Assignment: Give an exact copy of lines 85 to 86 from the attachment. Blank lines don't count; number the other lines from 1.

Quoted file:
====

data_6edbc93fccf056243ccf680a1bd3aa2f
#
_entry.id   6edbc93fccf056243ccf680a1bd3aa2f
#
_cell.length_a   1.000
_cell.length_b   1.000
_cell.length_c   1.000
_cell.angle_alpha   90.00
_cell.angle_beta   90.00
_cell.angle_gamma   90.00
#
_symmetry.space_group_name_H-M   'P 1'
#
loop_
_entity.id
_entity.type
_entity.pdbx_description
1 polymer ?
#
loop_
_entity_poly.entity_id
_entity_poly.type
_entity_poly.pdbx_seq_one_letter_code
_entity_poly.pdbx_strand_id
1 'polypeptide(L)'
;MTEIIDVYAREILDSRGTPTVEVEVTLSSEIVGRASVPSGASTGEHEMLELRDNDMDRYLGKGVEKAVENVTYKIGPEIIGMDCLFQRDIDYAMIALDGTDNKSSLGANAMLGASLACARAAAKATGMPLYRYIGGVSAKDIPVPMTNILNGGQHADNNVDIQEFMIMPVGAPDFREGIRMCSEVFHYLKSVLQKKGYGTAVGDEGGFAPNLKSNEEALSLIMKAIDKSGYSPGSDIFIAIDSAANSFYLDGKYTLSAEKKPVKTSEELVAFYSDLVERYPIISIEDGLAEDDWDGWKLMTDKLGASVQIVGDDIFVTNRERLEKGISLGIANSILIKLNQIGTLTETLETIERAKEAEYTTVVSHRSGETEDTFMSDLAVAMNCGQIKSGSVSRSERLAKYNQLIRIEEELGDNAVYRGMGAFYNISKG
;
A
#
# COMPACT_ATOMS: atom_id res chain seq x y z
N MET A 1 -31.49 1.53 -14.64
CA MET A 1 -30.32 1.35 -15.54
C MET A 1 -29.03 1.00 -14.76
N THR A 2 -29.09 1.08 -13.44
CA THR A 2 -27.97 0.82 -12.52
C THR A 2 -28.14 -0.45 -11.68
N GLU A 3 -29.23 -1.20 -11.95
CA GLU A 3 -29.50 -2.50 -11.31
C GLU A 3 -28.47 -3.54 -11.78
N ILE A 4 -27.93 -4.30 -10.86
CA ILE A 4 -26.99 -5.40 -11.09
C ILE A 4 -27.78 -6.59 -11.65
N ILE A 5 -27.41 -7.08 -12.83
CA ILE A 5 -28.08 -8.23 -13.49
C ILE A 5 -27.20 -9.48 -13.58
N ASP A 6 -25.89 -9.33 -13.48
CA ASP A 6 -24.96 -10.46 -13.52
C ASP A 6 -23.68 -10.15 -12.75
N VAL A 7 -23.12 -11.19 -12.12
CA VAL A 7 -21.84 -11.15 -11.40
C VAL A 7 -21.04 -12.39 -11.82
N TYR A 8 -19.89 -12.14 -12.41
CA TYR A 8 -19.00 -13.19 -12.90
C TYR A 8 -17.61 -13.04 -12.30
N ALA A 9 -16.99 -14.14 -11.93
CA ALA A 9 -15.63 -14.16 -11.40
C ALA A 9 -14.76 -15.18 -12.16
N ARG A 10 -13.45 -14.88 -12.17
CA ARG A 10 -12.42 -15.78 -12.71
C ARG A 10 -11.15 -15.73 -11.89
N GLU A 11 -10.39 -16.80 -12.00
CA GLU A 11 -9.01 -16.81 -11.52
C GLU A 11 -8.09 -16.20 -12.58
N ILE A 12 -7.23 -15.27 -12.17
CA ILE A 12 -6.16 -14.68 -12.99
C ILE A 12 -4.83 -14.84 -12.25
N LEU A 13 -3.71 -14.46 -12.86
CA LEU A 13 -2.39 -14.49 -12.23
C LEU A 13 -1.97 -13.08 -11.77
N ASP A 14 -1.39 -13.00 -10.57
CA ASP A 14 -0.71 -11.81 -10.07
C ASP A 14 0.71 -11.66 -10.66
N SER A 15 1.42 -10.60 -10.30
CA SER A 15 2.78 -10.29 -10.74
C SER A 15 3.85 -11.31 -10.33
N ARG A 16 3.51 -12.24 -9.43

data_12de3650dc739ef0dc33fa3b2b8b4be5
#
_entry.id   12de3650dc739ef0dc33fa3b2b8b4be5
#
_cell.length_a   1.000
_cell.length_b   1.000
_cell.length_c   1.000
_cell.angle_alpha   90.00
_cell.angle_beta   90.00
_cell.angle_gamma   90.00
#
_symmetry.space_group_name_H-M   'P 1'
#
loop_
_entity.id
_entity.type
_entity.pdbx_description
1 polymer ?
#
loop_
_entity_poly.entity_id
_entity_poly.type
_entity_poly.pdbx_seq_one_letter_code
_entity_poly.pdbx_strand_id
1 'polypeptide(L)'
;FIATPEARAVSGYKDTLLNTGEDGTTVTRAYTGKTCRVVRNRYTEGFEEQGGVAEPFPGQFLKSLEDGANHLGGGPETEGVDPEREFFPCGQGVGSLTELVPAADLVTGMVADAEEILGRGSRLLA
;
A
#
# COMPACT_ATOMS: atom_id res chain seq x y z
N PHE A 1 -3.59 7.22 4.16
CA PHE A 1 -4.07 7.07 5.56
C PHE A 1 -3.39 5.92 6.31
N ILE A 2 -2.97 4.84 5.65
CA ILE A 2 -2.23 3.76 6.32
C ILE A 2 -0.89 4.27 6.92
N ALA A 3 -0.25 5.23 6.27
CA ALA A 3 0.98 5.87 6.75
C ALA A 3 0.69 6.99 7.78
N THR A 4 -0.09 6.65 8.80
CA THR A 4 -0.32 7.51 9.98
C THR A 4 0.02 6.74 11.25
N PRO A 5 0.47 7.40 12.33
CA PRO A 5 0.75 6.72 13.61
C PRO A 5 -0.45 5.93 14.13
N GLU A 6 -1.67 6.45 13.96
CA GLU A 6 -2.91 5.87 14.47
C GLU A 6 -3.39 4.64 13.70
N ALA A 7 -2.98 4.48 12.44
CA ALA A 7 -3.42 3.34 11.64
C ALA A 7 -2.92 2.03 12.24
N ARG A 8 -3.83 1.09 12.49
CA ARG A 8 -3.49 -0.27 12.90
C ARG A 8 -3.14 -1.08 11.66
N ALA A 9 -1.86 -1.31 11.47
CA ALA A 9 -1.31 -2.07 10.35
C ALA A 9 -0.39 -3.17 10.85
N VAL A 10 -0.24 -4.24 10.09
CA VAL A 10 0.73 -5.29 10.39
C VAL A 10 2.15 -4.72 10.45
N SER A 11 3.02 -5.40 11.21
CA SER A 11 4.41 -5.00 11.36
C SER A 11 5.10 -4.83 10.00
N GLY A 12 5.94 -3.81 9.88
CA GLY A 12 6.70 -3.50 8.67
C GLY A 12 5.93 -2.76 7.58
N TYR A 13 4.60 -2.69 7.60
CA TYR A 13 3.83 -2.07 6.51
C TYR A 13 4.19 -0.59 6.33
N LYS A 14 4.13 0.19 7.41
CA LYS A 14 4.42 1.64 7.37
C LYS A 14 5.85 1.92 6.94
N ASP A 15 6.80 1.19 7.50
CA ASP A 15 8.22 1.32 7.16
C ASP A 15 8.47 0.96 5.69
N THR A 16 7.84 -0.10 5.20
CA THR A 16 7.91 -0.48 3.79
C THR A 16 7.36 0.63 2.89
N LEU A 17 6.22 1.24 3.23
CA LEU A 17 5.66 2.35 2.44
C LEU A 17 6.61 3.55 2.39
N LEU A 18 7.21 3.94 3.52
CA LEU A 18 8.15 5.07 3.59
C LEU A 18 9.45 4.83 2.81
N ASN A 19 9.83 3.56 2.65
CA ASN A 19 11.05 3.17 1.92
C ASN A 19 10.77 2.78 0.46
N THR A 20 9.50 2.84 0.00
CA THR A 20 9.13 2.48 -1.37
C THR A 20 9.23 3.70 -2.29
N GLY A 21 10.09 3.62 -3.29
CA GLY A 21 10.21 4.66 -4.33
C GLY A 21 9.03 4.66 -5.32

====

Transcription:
_cell.angle_beta   90.00
_cell.angle_gamma   90.00